I spent five days in the excellent company of military historian Jeremy Banning, following the progress of the Swansea Pals Battalion through the battlefields of WWI. I wanted to literally go where they went, stand where they stood, see the roads they marched along to the front, see where they fell. From Septenville to Rubembre. From Rubembre to Herissart...Franvillers on 3rd, Heilly... Heilly was the site of a large casualty clearing station, the wounded brought from the front by train, ambulance.... And up the rise is Heilly Station cemetery. Men were dying too fast for the gravediggers to keep up. Many graves are home to three bodies. I couldn't help wondering if the Pals saw, heard, smelled the chaos.
There was no rest for the Pals at Heilly. Orders came that the 38th Div would relieve the 7th, and on they went to Fricourt. The Citadel. 5th July, 6th July. On the 7th July they were in the support trenches here, the final training - and suffered the loss of four officers, accidentally wounded whilst practising the throwing of percussion bombs. I wonder if they also knew that those in charge higher up had been sent home, following the failure of the first wave of attacks here?
Their objective, and ours, was this irregular patch of woodland, this nearest section called the Hammerhead, and the stretch running away to the left. It was attacked by the Welsh over 7th to 12th July 1916 - but the attacks before the Pals got there had not been a success.
Jeremy and I stood on the ridge at Danzig Alley Cemetery, looking down on the village of Mametz, and the wood that bears the same name, over to our right in the gloaming. It was cold. The Swansea lads moved up to the front line, White Trench, on 8th July 1916. The attack was planned for the following day, as we ourselves would visit tomorrow. In the end, the attack was delayed by twenty four hours, and I can imagine the tension, as those who chanced a glimpse of the terrain looked across open ground to where it slipped away in a thirty foot 'cliff', down to the open wide space (now a series of open fields) they would have to cross to the trees, where the enemy was waiting.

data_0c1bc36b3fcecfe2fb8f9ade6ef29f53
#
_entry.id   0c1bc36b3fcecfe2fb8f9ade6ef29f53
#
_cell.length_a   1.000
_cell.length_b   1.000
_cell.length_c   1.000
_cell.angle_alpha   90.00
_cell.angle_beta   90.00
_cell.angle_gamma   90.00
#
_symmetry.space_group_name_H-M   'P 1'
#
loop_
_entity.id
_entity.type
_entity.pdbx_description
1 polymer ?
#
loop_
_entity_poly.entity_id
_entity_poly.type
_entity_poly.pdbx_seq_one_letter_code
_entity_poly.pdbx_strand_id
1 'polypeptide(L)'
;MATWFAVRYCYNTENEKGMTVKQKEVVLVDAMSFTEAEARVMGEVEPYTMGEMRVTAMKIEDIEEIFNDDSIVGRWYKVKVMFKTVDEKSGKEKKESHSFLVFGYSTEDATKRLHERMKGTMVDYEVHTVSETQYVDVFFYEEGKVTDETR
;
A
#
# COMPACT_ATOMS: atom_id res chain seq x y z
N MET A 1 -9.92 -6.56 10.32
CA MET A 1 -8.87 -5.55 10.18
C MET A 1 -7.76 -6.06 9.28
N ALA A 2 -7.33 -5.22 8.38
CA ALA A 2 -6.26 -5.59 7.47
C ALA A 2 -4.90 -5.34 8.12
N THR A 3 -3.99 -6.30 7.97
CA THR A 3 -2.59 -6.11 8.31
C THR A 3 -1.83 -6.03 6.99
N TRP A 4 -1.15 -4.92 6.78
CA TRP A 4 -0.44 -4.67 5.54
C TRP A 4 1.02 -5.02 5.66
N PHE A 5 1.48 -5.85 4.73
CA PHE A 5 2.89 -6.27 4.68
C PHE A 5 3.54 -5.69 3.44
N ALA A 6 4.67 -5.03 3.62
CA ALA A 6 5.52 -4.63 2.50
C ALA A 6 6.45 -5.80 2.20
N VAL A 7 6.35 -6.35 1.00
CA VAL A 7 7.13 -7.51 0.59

This is from Wikipedia - inaccurate I think, plus ca change - I believe the fighting concentrated actually in the wood itself, but you get the idea:
The 10 July attack was on a larger scale than had been attempted earlier. Despite heavy casualties the fringe of the wood was soon reached and some bayonet fighting took place before the wood was entered and a number of German machine guns silenced. Fighting in the wood was fierce with the Germans giving ground stubbornly.
The 14th Welsh (Swansea) Battalion went into the attack with 676 men and after a day of hard fighting had lost almost 400 men killed or wounded before being relieved.
|Mametz Wood by Christopher Williams*|
Today, the wood is privately owned, and there are man-traps deployed as it is used for hunting. We weren't meant to be there, and I was apprehensive - appropriately. We slipped and half-fell down the 30 ft 'cliff' from White Trench to the field, and after a few moments consolidation, walked fast straight ahead, taking care not to step on the crop. Reaching the edge of the wood, we did not go too far in.
There are many hundreds of bodies still in Mametz Wood, in two mass graves, according to those who know. Their names are on the Thiepval Memorial to the Missing.
This is from an account from Pte Sweeney, 1st Lincolnshire Regt.
"In Mametz Wood there are not hundreds of dead, but I should say thousands as it is very big. When we started attacking this wood the trees were so close as they possibly could be but you should see it now, you can see straight through it quite clearly."
|Mametz Wood today. The firing pits and rough trenches can still be seen.|
One of the bodies never found is that of the young runner, Watcyn Griffith, Private 26402 17th Bn., Royal Welsh Fusiliers. He was the younger brother of Wyn Griffith who wrote ' Up To Mametz Wood'. We went to find his name, at Thiepval. And we did. But he's there in the wood somewhere, with many of my Swansea Pals, who over the five days of my visit, I came to think of as 'my boys'. Is that daft? I doubt it. Most of them were younger than my own sons -and it felt good to be with them for a while.
*Mametz Wood by Christopher Williams is the property of Swansea University.